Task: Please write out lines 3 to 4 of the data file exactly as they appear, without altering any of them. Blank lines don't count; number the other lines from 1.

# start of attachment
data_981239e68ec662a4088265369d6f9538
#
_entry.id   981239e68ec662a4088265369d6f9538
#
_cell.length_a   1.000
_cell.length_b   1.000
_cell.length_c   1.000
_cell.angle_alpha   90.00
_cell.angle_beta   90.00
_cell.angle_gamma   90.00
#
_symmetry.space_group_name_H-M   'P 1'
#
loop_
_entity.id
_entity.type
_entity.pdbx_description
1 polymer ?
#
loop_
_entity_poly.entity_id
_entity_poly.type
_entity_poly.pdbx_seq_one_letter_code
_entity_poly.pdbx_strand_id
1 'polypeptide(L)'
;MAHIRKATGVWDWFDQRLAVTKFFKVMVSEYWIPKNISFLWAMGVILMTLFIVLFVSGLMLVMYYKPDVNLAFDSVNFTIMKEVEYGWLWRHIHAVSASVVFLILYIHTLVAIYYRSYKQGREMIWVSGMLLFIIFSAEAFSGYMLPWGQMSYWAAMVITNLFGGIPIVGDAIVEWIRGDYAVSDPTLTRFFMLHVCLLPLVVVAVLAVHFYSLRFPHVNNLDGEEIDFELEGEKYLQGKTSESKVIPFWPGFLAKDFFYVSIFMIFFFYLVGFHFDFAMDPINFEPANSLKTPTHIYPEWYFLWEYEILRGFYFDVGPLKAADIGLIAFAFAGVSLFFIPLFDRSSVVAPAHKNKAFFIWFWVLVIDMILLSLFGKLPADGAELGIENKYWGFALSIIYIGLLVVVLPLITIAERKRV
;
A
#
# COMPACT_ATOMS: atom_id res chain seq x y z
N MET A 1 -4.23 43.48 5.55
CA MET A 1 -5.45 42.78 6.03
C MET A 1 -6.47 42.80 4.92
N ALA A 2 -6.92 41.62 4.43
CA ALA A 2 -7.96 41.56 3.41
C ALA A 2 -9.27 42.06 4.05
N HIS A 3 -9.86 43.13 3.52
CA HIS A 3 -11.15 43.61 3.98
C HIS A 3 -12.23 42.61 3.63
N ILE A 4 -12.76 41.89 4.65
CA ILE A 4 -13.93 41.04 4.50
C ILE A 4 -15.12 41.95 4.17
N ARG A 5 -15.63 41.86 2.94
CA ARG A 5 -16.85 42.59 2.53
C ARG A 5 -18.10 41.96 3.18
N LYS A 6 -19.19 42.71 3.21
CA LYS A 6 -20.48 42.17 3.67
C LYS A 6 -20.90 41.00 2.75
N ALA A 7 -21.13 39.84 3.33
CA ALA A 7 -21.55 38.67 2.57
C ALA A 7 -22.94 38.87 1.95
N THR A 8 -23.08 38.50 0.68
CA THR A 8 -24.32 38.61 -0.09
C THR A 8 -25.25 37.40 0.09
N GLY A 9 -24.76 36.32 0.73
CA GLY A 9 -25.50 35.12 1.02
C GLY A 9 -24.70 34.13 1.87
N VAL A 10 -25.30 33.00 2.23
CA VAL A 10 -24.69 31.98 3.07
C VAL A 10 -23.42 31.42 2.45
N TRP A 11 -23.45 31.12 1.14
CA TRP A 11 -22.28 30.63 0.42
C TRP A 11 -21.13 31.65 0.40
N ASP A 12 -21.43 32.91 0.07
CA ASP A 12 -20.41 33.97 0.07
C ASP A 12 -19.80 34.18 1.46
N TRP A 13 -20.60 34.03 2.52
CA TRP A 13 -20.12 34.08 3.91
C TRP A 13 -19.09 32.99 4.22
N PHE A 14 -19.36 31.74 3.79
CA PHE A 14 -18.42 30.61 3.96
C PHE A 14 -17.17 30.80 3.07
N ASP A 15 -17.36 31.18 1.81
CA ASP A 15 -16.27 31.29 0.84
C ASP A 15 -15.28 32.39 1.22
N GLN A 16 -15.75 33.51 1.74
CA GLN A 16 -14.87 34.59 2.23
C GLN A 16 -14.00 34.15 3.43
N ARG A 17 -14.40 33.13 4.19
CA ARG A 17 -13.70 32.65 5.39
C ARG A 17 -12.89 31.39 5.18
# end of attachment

_entry.id   981239e68ec662a4088265369d6f9538
#